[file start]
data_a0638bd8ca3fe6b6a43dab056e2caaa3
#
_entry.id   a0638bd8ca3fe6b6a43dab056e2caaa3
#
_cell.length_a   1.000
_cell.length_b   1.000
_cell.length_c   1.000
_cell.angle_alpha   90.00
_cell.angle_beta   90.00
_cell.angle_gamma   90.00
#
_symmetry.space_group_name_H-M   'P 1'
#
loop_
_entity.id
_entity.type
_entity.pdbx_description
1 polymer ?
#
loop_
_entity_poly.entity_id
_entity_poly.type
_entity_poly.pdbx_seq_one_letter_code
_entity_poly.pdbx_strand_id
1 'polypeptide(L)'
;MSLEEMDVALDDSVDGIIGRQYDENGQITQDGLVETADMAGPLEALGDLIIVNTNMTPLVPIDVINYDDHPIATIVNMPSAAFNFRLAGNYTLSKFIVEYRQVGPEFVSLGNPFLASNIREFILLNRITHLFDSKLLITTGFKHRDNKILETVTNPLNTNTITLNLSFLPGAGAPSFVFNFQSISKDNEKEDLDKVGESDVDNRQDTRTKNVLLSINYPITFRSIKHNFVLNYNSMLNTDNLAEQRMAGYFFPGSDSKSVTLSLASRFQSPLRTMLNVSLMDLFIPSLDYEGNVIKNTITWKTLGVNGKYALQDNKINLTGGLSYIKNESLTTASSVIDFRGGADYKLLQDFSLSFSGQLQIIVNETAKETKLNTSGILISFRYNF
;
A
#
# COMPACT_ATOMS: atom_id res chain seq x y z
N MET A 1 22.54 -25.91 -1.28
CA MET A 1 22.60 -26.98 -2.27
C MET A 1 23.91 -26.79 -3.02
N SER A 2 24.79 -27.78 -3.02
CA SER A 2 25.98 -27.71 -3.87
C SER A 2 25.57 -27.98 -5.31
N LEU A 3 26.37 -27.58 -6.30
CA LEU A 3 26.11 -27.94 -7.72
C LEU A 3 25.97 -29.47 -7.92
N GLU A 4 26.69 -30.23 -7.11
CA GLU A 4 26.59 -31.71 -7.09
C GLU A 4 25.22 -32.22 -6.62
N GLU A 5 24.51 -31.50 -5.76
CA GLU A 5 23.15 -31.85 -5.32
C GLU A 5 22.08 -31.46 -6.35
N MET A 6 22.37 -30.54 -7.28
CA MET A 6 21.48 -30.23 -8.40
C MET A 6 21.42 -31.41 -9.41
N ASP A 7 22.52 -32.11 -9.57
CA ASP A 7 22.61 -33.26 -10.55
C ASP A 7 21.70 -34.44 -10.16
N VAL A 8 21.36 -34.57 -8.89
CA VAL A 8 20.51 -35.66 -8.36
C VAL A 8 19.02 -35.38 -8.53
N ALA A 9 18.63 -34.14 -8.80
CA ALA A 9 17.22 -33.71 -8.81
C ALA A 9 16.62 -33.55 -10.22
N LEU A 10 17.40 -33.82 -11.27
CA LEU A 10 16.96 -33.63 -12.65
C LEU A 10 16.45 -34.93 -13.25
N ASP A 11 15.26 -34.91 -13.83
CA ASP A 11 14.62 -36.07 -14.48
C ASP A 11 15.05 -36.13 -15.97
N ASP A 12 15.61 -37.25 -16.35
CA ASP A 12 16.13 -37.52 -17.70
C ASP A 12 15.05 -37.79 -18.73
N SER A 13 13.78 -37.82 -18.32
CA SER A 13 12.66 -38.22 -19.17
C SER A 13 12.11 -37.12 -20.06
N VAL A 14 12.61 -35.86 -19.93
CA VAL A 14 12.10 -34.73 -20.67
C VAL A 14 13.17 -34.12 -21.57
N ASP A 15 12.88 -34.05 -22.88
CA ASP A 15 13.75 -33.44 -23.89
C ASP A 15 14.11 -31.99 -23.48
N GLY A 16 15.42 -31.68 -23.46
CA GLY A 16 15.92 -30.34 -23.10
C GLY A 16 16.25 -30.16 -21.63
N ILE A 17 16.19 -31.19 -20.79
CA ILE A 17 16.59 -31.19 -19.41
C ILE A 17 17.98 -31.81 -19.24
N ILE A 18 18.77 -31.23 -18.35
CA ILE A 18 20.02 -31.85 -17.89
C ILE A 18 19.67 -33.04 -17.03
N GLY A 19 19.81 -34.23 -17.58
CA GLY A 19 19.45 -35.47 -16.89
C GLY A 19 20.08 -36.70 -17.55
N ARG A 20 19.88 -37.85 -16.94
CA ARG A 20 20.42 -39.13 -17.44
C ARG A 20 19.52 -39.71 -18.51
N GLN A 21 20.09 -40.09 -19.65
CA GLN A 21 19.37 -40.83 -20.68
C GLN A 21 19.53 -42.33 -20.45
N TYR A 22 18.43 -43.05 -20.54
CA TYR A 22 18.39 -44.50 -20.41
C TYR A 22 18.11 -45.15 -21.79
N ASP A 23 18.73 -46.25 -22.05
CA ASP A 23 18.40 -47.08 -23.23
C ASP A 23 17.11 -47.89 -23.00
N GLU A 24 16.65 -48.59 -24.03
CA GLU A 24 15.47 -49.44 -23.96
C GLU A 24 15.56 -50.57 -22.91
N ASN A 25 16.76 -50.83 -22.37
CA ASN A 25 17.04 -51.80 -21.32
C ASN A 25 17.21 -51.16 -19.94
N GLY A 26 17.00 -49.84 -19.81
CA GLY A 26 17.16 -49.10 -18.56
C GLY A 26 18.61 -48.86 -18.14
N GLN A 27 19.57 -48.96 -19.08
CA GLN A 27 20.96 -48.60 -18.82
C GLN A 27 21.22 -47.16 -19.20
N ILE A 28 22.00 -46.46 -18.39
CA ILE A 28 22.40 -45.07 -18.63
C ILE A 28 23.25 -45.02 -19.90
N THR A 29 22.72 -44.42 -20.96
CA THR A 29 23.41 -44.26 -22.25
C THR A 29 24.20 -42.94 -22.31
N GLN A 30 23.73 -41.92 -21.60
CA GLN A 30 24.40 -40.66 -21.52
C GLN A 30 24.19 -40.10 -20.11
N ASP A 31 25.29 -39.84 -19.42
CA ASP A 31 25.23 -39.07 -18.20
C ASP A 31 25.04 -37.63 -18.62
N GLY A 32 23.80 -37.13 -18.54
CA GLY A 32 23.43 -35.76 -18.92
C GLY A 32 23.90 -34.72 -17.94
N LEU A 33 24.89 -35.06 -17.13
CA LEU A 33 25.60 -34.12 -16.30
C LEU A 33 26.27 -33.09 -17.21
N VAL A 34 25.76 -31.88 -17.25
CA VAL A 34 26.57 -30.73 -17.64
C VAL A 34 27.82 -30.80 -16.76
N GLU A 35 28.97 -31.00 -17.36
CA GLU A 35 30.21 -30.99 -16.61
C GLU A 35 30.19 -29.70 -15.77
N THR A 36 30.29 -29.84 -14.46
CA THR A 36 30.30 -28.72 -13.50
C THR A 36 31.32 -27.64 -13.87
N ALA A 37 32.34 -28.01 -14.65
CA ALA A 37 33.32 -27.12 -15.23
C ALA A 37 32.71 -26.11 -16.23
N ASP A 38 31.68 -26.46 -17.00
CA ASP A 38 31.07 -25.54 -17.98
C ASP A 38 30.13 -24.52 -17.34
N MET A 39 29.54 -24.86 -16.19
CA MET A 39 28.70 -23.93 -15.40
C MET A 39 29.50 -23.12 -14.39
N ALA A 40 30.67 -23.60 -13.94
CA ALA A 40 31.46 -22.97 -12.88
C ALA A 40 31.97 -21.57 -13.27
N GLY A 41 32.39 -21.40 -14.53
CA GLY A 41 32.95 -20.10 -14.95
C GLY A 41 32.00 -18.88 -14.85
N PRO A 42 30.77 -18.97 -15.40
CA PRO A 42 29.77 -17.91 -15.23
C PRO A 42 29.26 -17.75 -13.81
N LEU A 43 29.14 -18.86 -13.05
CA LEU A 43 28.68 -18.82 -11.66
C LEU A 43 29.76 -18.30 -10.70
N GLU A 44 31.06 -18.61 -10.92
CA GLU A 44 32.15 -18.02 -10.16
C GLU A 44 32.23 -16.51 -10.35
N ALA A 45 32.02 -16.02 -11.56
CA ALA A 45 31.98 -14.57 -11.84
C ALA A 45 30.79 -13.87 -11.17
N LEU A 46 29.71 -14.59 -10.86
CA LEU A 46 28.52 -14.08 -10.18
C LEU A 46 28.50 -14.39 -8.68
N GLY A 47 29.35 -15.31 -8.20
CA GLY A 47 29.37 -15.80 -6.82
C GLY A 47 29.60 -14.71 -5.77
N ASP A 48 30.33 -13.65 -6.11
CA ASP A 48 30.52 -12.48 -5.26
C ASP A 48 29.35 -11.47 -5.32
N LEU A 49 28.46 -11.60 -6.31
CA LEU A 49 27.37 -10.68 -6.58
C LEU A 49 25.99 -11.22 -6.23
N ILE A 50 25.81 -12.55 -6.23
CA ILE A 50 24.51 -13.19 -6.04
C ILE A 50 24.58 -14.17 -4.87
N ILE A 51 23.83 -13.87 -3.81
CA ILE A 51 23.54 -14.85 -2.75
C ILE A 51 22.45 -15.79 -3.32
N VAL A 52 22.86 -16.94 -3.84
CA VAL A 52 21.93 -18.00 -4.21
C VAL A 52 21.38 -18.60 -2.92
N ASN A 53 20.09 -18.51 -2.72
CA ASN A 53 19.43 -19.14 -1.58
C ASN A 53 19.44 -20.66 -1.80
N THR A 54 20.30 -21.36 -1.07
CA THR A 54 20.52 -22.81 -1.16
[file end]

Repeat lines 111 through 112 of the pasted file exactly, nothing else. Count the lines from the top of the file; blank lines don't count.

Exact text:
C GLN A 27 21.22 -47.16 -19.20
N ILE A 28 22.00 -46.46 -18.39